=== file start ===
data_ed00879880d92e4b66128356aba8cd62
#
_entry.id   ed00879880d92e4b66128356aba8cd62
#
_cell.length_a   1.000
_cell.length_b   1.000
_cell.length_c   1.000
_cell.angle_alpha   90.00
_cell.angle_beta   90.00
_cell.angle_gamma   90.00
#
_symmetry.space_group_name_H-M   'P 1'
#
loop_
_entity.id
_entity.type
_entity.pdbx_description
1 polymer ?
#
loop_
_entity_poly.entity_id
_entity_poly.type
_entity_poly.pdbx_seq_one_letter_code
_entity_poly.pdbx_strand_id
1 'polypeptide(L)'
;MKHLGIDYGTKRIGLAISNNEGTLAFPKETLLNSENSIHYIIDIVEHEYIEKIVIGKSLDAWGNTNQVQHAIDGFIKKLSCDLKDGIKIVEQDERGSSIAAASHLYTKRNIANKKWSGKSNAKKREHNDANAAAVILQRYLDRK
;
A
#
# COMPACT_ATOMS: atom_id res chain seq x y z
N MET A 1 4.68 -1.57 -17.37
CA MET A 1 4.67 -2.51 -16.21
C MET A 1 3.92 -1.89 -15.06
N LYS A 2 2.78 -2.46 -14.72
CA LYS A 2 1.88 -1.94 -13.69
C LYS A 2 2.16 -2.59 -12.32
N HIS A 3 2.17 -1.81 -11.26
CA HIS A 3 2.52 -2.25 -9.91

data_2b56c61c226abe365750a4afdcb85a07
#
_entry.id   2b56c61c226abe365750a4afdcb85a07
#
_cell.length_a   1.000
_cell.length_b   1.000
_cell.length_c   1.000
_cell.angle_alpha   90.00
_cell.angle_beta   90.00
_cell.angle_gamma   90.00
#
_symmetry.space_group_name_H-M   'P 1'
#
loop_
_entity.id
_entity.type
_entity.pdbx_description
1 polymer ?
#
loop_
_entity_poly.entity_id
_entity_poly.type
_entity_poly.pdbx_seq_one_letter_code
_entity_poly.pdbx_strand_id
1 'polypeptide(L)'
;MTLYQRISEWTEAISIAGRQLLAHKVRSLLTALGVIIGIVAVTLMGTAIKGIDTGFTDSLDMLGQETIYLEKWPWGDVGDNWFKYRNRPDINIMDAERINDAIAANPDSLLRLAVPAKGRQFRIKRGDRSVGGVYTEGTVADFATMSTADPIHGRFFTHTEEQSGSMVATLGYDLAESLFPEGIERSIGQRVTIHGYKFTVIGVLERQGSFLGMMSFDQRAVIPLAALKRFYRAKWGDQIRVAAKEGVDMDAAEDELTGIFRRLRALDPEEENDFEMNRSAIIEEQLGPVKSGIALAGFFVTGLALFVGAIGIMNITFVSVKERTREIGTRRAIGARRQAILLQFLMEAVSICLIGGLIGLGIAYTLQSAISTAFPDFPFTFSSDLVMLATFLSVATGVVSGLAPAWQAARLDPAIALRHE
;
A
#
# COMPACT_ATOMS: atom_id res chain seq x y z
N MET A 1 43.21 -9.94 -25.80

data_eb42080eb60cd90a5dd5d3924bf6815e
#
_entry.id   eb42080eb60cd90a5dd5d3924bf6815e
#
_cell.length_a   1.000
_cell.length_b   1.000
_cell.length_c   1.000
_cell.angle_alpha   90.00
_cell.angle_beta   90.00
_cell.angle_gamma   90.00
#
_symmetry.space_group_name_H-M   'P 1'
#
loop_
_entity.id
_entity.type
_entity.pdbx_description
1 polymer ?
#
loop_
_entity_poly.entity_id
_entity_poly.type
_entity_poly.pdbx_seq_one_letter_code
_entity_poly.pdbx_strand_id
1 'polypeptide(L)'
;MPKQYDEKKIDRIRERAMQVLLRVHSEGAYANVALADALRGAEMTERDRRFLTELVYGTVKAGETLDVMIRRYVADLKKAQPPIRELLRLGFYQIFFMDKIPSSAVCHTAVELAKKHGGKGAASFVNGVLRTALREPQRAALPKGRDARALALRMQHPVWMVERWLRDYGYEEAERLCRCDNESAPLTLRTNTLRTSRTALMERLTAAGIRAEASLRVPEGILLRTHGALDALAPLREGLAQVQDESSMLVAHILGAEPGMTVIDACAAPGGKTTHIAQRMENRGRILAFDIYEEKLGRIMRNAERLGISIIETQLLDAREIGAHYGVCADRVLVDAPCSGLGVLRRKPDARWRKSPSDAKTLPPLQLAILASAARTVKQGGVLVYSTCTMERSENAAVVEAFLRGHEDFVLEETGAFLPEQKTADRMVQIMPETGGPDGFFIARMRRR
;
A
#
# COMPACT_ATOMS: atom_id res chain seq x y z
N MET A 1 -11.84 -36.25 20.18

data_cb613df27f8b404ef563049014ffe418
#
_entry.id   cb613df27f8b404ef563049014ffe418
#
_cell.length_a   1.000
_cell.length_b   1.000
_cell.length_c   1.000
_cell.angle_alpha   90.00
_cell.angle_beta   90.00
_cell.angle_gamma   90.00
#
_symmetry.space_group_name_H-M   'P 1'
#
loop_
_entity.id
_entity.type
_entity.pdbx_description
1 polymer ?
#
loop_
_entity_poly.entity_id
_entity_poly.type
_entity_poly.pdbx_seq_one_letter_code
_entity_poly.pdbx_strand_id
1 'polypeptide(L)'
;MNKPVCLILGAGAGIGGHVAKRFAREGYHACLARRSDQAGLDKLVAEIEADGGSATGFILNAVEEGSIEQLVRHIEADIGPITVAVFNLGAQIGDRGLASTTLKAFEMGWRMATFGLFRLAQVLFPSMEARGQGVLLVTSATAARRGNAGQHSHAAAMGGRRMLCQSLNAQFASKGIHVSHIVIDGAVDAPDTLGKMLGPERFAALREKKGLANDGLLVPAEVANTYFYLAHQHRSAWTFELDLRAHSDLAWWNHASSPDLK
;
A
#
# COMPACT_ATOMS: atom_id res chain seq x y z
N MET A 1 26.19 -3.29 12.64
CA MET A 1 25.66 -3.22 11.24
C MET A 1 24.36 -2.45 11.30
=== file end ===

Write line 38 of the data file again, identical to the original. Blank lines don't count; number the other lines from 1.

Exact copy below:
CA HIS A 3 2.52 -2.25 -9.91